My previous post's analogy with adultery then suggests the following moral rule: A married person is only permitted to have sexual relations when the intention is to have sexual relations with the spouse. This has the interesting, and I believe importantly correct, consequence that it is wrong for a married person to have sexual relations in which the fact that the other person is their spouse is deliberationally irrelevant, and wrong in the way adultery is. It would be equivalent to adultery for a married woman to intend to have sex with the nearest attractive person, even if that nearest attractive person were the spouse (unless "attractive" is understood in a way that makes the spousal status be a part of the attraction). This is closely related to John Paul II's remark that it is wrong to lust after one's spouse.

This may, in turn, suggest an argument against pre-marital sex. If pre-marital sex is permissible, then it seems plausible that the couple who are married could intend to have sex with one another in the same way in which they had intended it when they were not married. In other words, it would be permitted for them to intend to have sex without intending marital sex. But on the above account of adultery, it is required that the married couple intend marital sex, and hence it is very plausible that sex without that intention is wrong simpliciter.

12 comments:

Heath White said...

Another virtue of your intention account is that it identifies what is wrong with "bullshit" (in Frankfurt's terms), namely assertions in which people simply don't care whether what they say is true or not. Such assertions need not be lies, but they are widespread and pernicious. I have often thought that having an ethical theory of bullshit is a pretty pressing need in contemporary society.

Mike Almeida said...

Another virtue of your intention account is that it identifies what is wrong with "bullshit" (in Frankfurt's terms), namely assertions in which people simply don't care whether what they say is true or not.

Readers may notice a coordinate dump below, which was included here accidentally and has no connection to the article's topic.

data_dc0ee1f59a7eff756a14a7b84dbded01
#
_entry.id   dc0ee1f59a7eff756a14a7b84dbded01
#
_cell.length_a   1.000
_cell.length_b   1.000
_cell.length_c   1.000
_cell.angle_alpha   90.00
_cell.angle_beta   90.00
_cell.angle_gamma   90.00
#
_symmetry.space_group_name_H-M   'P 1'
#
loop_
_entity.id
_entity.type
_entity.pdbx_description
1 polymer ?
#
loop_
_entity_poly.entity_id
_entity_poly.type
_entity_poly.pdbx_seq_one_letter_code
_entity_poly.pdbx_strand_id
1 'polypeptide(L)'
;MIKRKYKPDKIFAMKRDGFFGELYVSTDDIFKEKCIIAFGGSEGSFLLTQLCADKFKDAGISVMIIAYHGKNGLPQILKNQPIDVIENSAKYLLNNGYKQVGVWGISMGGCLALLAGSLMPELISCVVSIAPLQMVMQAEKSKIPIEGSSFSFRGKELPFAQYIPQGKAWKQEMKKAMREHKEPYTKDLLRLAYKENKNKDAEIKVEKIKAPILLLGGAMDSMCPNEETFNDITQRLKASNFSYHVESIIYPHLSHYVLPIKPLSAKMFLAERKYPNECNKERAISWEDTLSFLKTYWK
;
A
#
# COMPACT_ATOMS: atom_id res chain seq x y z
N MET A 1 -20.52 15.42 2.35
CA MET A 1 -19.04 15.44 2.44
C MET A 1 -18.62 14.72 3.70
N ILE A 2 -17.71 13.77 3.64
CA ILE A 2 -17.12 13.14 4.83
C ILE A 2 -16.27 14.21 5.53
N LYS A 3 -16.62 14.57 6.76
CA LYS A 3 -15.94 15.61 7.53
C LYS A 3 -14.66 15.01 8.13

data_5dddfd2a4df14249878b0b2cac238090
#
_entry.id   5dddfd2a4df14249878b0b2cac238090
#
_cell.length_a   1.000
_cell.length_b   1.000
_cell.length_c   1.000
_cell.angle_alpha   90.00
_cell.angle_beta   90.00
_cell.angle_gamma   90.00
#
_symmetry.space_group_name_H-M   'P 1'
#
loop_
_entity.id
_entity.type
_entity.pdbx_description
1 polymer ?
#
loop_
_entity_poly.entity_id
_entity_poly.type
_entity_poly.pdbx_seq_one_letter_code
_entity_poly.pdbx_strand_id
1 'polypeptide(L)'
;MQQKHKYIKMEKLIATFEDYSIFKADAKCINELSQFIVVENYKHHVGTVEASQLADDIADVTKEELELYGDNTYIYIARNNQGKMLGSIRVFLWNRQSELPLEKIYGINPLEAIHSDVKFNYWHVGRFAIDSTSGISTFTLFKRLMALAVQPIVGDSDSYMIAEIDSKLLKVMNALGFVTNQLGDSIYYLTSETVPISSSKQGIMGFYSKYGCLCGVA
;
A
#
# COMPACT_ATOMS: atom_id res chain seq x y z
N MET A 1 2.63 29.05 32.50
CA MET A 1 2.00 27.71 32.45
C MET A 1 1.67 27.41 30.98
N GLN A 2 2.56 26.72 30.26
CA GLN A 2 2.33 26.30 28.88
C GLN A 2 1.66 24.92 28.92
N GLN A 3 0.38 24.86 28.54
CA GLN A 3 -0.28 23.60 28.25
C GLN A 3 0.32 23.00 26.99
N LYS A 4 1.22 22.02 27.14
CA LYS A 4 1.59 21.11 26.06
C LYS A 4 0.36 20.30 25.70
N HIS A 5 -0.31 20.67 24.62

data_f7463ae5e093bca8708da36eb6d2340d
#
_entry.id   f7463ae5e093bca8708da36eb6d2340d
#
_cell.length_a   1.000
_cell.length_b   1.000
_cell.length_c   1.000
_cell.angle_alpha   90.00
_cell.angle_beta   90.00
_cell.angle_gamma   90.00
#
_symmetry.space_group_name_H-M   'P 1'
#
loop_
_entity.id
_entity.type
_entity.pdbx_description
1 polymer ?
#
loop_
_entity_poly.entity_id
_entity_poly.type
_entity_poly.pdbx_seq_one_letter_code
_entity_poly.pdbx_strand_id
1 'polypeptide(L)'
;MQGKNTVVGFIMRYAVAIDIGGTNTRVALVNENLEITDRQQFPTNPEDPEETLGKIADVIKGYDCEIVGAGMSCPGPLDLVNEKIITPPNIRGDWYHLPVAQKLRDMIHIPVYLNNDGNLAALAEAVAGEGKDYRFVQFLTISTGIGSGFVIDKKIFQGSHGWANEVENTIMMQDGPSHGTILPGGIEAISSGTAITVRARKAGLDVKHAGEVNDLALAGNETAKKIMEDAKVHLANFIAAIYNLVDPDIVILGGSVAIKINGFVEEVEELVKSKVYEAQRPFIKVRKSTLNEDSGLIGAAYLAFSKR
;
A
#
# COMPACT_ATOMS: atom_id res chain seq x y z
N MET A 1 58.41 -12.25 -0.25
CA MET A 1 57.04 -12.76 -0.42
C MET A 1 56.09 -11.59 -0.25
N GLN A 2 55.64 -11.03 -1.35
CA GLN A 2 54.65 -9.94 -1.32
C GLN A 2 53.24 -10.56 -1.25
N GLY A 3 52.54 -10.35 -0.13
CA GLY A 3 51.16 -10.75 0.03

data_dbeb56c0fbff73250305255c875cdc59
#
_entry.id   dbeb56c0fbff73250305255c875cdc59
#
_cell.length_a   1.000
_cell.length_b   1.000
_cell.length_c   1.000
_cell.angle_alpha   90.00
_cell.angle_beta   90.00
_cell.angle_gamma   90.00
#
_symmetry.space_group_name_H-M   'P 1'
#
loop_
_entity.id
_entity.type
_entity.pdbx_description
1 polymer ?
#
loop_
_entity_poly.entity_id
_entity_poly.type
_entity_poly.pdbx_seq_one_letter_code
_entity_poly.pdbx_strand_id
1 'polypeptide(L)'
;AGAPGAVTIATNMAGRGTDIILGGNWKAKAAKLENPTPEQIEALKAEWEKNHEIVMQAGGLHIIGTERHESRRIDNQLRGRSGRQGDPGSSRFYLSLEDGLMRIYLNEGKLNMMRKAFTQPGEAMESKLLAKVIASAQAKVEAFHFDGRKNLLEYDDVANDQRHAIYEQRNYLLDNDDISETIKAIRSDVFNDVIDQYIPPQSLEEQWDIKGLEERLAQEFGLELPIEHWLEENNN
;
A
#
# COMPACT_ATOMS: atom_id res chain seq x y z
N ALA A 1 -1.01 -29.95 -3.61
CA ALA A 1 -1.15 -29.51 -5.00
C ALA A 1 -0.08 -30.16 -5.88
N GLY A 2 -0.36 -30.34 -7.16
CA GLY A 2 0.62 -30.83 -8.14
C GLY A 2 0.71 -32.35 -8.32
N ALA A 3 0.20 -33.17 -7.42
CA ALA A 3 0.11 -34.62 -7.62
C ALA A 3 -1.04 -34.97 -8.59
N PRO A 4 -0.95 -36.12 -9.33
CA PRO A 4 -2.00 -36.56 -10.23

Is there sometihng in general wrong with BS? The quickest way to bore people is to recite facts that you're certain of, and avoid saying what you're not. Surely, an ethical theory of boring others to tears is at least as pressing....:)

Alexander R Pruss said...

Heath:

The BS application is interesting. It shows that there is an advantage to positively requiring an intention to convey something true, as opposed to simply prohibiting an intention to convey something false.

Everybody:

Here's one worry about the intention account. Suppose I think that the probability that p is true is 5%. What if I assert p, intending to convey something true? (Come up with a situation where if p is false and I assert it, I gain nothing from the assertion; but if p is true and I assert it, I gain something.) I think it is possible to intend an outcome that one thinks is only 5% likely.

Maybe, though, this is not so crazy a conclusion. There seems to be a morally significant difference between x's hoping that p is true and affirming p, while thinking that probably ~p, and x's intending to deceive by means of p. But I am uncomfortable with saying that the first is not immoral.

I'm lost.

Alexander R Pruss said...

Or maybe one needs to have a pair of intentions: an intention to convey a truth and an intention to refrain from conveying a non-truth?

That's a bit weird.

Mike:

The boredom issue reminds me of Aquinas' discussion in the STh of the vice of "curiositas". If memory serves, one of the kinds of curiositas involves trying to find out minute truths in abstraction from a larger explanatory project. The phenomenon reciting unconnected facts is a communicative variant of this intellectual vice.

Heath White said...

It seems to me that what's at issue is that, in asserting, you are conscientious about communicating the truth. In asserting, you are as it were exercising a fiduciary responsibility with regard to your interlocutor's trust. (Even if you know ahead of time they aren't going to trust you.) So the point is that you are trying in good faith to communicate accurately.

Mike:

The absence of conscientiousness in communication is what is in general wrong with BS. There may be other strictures against being boring, but that's okay.

Alex:

I would think that asserting something which you think has p=0.05 is not particularly conscientious, unless you are quite sure your audience is also aware of the probabilities. ("I just know this lottery ticket is a winner! I know it!") However, failures to be conscientious can be of different kinds: being intentionally deceptive is different, and worse, than just being overenthusiastic or naively hopeful.

Ψ said...

There is an intuition that "lying" is wrong and so you have tried to etch out a definition of "lying" that accords with your intuition. Lying, however, is desirable or undesirable to/in/for/with person(s).

Obviously if one were playing the game of poker, lying would not only be not undesirable, but desirable for the game's participants as a whole, being an integral part of the activity of the game itself.